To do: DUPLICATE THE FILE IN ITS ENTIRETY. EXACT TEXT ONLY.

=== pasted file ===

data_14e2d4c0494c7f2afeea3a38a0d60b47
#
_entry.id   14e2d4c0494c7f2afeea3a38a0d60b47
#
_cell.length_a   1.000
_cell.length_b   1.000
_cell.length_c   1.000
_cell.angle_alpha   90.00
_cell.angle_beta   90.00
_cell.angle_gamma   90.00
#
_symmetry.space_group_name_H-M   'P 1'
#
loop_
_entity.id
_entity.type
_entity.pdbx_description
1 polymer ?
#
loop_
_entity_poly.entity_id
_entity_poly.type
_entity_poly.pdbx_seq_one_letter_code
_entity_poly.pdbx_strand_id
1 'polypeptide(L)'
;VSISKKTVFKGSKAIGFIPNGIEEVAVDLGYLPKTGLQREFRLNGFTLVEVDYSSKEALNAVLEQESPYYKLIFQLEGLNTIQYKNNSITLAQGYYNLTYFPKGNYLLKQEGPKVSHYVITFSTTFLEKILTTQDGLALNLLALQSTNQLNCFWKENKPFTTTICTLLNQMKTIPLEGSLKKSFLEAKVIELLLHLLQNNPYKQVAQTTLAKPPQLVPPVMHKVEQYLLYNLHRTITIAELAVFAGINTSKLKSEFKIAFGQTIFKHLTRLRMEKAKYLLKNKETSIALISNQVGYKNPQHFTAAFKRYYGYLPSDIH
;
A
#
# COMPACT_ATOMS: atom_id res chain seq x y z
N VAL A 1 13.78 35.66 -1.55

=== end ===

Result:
data_14e2d4c0494c7f2afeea3a38a0d60b47
#
_entry.id   14e2d4c0494c7f2afeea3a38a0d60b47
#
_cell.length_a   1.000
_cell.length_b   1.000
_cell.length_c   1.000
_cell.angle_alpha   90.00
_cell.angle_beta   90.00
_cell.angle_gamma   90.00
#
_symmetry.space_group_name_H-M   'P 1'
#
loop_
_entity.id
_entity.type
_entity.pdbx_description
1 polymer ?
#
loop_
_entity_poly.entity_id
_entity_poly.type
_entity_poly.pdbx_seq_one_letter_code
_entity_poly.pdbx_strand_id
1 'polypeptide(L)'
;VSISKKTVFKGSKAIGFIPNGIEEVAVDLGYLPKTGLQREFRLNGFTLVEVDYSSKEALNAVLEQESPYYKLIFQLEGLNTIQYKNNSITLAQGYYNLTYFPKGNYLLKQEGPKVSHYVITFSTTFLEKILTTQDGLALNLLALQSTNQLNCFWKENKPFTTTICTLLNQMKTIPLEGSLKKSFLEAKVIELLLHLLQNNPYKQVAQTTLAKPPQLVPPVMHKVEQYLLYNLHRTITIAELAVFAGINTSKLKSEFKIAFGQTIFKHLTRLRMEKAKYLLKNKETSIALISNQVGYKNPQHFTAAFKRYYGYLPSDIH
;
A
#
# COMPACT_ATOMS: atom_id res chain seq x y z
N VAL A 1 13.78 35.66 -1.55